Paris Lectures on Canadian Mountain Studies Features UAP Author PearlAnn Reichwein
In Paris, historian PearlAnn Reichwein gave an international lecture on Canadian Mountain Studies on July 1. Her plenary address to the International Society for the History of Physical Education and Sport (ISHPES) annual congress meeting focused on the topic “Climber’s Paradise and Canada’s Mountain Parks: Adventure and Conservation in the 20th Century and Beyond.” In it she explored the history of Canada’s national mountaineering club and broader issues of national park and conservation history as it relates to global sustainability. “Physical educators, recreation, sport, and tourism all have a role to play understanding mountains and sustainability,” she stated. “With the largest national park system in the world, Canada has much knowledge to share but also needs to rethink its current directions for the future.”
“People are interested to hear more about nature, outdoor pursuits, and what Canada has to contribute, in so many ways, to further international discussion,” said Reichwein, an associate professor in the Faculty of Physical Education and Recreation. “I was delighted to spend Canada Day talking about Canadian Mountain Studies in Paris with colleagues from around the world. We have a lot to share in conversations about mountains around the world.”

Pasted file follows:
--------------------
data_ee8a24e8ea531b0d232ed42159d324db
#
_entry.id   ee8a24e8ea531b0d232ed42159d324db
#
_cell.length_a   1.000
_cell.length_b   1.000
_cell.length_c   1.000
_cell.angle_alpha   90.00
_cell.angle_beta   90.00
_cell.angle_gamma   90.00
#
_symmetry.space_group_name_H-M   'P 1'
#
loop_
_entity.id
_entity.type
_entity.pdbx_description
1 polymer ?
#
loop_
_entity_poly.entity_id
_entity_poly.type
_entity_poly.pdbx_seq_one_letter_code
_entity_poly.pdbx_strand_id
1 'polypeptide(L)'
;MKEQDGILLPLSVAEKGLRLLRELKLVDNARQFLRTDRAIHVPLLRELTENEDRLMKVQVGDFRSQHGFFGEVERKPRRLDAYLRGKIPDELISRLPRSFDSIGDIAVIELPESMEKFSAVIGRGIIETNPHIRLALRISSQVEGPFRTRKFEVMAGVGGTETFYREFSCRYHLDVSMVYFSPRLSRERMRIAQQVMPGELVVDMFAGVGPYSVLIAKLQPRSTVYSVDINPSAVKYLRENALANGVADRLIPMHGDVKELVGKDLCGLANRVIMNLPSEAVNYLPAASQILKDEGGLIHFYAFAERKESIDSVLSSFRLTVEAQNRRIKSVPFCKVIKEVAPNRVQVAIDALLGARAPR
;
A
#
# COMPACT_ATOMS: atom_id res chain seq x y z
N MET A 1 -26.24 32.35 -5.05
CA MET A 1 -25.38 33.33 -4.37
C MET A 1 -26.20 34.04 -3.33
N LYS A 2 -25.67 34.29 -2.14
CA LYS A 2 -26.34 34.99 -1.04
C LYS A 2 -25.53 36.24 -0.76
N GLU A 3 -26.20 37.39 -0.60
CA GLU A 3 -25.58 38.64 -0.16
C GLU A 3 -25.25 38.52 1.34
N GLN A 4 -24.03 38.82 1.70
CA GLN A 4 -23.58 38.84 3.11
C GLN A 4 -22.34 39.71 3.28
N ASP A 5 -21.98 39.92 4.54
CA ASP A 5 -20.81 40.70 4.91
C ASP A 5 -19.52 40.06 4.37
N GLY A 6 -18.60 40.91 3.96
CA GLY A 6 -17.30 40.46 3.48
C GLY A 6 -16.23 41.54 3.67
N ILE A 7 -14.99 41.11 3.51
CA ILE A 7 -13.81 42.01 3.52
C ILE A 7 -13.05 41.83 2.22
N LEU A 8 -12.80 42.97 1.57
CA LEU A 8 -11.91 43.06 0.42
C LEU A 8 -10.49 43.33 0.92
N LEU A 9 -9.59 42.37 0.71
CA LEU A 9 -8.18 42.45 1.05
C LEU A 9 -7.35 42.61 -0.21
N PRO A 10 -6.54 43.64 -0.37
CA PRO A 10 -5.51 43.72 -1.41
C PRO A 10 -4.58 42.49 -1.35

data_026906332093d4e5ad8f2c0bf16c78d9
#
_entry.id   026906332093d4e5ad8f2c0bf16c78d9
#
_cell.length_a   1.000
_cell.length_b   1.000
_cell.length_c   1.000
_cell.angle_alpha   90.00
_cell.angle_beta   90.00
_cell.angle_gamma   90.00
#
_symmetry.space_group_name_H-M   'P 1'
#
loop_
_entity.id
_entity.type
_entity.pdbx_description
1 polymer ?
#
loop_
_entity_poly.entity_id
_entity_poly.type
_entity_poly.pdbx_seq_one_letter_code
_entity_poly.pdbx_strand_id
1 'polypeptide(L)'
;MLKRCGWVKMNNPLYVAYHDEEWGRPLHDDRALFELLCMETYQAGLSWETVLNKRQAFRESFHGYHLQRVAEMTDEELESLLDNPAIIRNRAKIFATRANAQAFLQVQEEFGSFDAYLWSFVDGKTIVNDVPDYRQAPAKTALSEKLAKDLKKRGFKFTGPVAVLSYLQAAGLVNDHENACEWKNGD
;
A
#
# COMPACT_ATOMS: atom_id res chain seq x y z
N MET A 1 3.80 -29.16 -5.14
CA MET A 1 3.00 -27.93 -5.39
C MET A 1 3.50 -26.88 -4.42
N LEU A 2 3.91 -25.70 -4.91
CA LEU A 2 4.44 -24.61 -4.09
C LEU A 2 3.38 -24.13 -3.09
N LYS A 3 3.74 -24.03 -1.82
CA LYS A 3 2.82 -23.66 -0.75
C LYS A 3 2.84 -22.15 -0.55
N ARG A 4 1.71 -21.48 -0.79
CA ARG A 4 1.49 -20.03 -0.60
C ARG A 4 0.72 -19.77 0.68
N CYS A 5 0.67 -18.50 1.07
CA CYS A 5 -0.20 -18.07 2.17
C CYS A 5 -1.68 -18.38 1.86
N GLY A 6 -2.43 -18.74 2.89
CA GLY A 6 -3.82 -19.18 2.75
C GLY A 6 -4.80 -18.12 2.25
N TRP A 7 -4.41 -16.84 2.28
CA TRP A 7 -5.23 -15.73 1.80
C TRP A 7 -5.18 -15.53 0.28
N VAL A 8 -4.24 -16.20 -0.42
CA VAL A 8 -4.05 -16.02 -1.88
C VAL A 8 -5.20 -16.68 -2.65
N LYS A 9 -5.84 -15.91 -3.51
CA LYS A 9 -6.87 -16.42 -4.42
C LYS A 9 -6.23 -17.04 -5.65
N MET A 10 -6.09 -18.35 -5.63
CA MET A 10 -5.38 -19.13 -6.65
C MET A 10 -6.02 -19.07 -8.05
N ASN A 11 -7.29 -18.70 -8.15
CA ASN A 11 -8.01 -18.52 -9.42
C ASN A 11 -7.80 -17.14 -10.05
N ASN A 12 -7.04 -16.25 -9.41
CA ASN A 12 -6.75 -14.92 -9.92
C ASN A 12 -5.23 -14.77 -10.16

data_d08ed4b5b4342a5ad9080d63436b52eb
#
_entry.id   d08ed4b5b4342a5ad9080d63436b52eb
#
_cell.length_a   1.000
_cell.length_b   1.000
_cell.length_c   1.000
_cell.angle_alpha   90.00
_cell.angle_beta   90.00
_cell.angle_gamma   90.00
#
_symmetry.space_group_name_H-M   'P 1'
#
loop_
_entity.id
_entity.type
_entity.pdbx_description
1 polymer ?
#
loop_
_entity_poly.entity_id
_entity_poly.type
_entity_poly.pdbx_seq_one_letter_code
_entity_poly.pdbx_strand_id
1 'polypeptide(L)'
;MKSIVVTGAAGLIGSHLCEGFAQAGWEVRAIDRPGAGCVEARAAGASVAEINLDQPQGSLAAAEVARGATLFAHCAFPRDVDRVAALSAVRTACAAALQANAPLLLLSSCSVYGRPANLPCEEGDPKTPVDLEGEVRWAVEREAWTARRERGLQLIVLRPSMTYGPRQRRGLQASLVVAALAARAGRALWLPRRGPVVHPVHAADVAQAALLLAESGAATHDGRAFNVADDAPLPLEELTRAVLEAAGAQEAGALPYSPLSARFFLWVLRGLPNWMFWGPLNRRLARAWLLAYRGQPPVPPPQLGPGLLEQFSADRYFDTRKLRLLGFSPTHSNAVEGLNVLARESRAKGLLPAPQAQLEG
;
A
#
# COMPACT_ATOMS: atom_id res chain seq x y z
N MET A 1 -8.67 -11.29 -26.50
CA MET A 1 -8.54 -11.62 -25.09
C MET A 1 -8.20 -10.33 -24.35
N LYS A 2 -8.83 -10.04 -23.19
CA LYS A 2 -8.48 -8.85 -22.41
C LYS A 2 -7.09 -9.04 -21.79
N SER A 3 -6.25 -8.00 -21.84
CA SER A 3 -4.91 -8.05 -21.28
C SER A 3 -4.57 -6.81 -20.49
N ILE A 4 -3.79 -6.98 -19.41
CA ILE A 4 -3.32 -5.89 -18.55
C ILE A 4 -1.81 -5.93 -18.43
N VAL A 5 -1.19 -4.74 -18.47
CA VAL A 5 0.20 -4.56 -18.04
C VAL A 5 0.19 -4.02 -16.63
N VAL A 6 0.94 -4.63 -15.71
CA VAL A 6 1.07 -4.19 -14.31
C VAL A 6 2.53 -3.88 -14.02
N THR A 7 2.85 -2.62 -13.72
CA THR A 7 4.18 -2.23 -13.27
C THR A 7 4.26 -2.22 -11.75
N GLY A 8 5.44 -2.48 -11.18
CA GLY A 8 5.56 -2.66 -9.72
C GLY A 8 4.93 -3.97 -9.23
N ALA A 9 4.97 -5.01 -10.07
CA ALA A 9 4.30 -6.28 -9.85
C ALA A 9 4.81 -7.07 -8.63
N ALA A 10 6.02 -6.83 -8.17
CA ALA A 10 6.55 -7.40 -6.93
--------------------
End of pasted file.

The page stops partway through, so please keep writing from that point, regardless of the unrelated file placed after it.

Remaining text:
Mountaineering and Tourism
Invited to l’Université de Paris-Est Marne (UPEM) as a visiting professor for the month of June, Reichwein gave several research lectures and visited the French Alps. She travelled to Chamonix and was fresh off the Aiguille du Midi (3842m), observing mountaineers and industrial tourism in action. Steady rain in the valleys did nothing to deter her from seeing Mt. Blanc, a birthplace of mountaineering and alpine tourism. “Clouds lifted off suddenly and islands of peaks towered above a sea of clouds – Mt. Blanc, the Grandes Jorasses, and le Dent du Géant – in absolutely brilliant snow and sunshine. Every direction was dazzling and took my breath away. Climbers winding down ridges were miniscule on the glacier as birds soared high above,” said Reichwein. “Caspar David Friedrich’s painting of ‘A Wander above the Clouds’ (1818) came to mind. He got it right in so many ways – visually and philosophically. To see it myself in the Alps was a moment of clarity.”
Mountaineering culture and history significant in Canadian landscapes are the subject of her research and lectures given in Paris. They also pointed to international connections in a global mountain world. “Canada has long been part of an international mountain world and I learned more to understand past and future trends.”
Collaborations with colleagues at UPEM were rewarding where she lectured in French to members of the departments of history, geography and urban studies on topics central to her research program in Canadian Mountain studies. Another talk addressed graduate students in the first ever International Summer School in Sports Science at UPEM, hosted by the department of Sciences et Techniques des Activités Physiques et Sportives (STAPS) and organized by historian Dr. Pierre-Olaf Schut. Memories of the Yukon St. Elias Centennial Expedition in 1967 and mountaineering commemorations of Canada’s 100th birthday was the focus. “Understanding memory and nationhood in commemoration embodied by mountaineers has public relevance as Canada ramps up its 150th anniversary in 2017. We need to listen for the many voices and silences of commemoration.”